Machine-learning enhancement of urine dipstick tests for chronic kidney disease detection

From the article abstract: “[Objective] [..] We developed machine-learning models to detect CKD [chronic kidney disease] without blood collection, predicting an eGFR [estimated glomerular filtration rate in ml/min/1.73 m2] less than 60 (eGFR60 model) or 45 (eGFR45 model) using a urine dipstick test. [Materials and Methods] The electronic health record data (n = 220 018) obtained from university hospitals were used for XGBoost-derived model construction. The model variables were age, sex, and 10 measurements from the urine dipstick test. The models were validated using health checkup center data (n = 74 380) and nationwide public data (KNHANES data, n = 62 945) for the general population in Korea. [Results] The … Read More

CMS’s Universal Foundation Measures Are Not Universally Good For Primary Care

“Primary care is where most people have relationships with a health professional, where more than one-third of all health care visits happen, and the only part of the health system that demonstrably produces longer lives and more equity. However, primary care is experiencing widespread and longstanding shortages and skyrocketing rates of burnout and moral injury. Primary care physician turnover, often associated with burnout, is estimated to cost CMS nearly one billion dollars annually. Before the COVID-19 pandemic, more than one-third of family physicians reported frequent burnout. Since the pandemic, primary care physicians are stepping up to meet patient needs even … Read More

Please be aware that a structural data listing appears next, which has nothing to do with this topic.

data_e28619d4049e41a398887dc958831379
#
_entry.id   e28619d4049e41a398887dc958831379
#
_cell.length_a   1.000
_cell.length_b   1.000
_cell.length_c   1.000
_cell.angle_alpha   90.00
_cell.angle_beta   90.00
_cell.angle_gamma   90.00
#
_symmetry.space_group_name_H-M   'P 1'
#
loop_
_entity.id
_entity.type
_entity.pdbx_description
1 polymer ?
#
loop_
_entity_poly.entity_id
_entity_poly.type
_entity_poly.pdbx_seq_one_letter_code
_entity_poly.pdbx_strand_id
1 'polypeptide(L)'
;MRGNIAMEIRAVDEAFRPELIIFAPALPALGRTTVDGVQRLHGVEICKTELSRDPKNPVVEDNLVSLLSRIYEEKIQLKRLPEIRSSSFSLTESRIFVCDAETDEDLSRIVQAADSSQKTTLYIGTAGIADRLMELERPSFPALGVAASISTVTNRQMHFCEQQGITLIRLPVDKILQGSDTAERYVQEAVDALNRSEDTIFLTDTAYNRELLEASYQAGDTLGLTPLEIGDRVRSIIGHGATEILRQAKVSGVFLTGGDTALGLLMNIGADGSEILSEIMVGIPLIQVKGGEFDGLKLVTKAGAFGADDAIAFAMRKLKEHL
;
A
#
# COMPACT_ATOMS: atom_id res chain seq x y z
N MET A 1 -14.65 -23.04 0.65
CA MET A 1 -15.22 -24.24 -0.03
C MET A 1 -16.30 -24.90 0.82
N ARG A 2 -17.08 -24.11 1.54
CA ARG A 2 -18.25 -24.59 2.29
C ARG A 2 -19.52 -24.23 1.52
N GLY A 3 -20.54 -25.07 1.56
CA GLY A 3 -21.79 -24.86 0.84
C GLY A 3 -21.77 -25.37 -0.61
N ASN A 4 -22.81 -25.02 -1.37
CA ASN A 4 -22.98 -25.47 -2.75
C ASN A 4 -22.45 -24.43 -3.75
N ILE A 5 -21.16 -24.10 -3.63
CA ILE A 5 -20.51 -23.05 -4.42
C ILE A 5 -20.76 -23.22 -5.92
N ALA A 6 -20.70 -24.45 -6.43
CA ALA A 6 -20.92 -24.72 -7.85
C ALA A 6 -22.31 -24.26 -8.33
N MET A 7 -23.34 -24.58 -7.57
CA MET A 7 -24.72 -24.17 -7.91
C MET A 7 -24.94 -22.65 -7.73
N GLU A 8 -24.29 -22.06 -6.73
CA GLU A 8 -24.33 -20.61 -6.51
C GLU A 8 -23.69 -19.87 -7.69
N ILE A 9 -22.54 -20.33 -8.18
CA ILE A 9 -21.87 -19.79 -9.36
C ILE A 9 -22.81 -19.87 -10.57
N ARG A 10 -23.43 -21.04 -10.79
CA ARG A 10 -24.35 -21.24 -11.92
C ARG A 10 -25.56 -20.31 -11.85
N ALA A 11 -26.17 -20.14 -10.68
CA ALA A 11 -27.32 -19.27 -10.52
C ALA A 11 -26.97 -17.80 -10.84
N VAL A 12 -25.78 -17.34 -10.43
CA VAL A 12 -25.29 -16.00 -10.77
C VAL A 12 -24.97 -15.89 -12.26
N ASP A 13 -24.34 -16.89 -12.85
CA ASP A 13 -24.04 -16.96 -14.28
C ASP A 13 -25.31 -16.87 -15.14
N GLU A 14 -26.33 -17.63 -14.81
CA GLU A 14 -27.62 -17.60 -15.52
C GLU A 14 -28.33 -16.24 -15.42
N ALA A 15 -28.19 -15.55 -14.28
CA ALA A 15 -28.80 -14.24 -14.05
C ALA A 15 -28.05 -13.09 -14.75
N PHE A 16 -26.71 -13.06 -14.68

Addressing Serious Illness Care in Medicare Advantage

“we believe the quality bonus program (QBP), which offers incentives for providing high-quality care in Medicare Advantage, needs critical review and strengthening to improve accountability — steps that will be particularly important to support enrollees with serious illness. The foundation of the QBP is a five-star rating system in which plans are scored on the basis of claims-based performance measures and patient surveys. [..] A decade after the QBP’s implementation in 2012, however, concerns about its accuracy in measuring quality and its ability to drive quality improvement have been persistently documented in academic research and MedPAC reports. The inaccurate reflection … Read More

Addressing Health-Related Social Needs in the Clinical, Community, and Policy Domains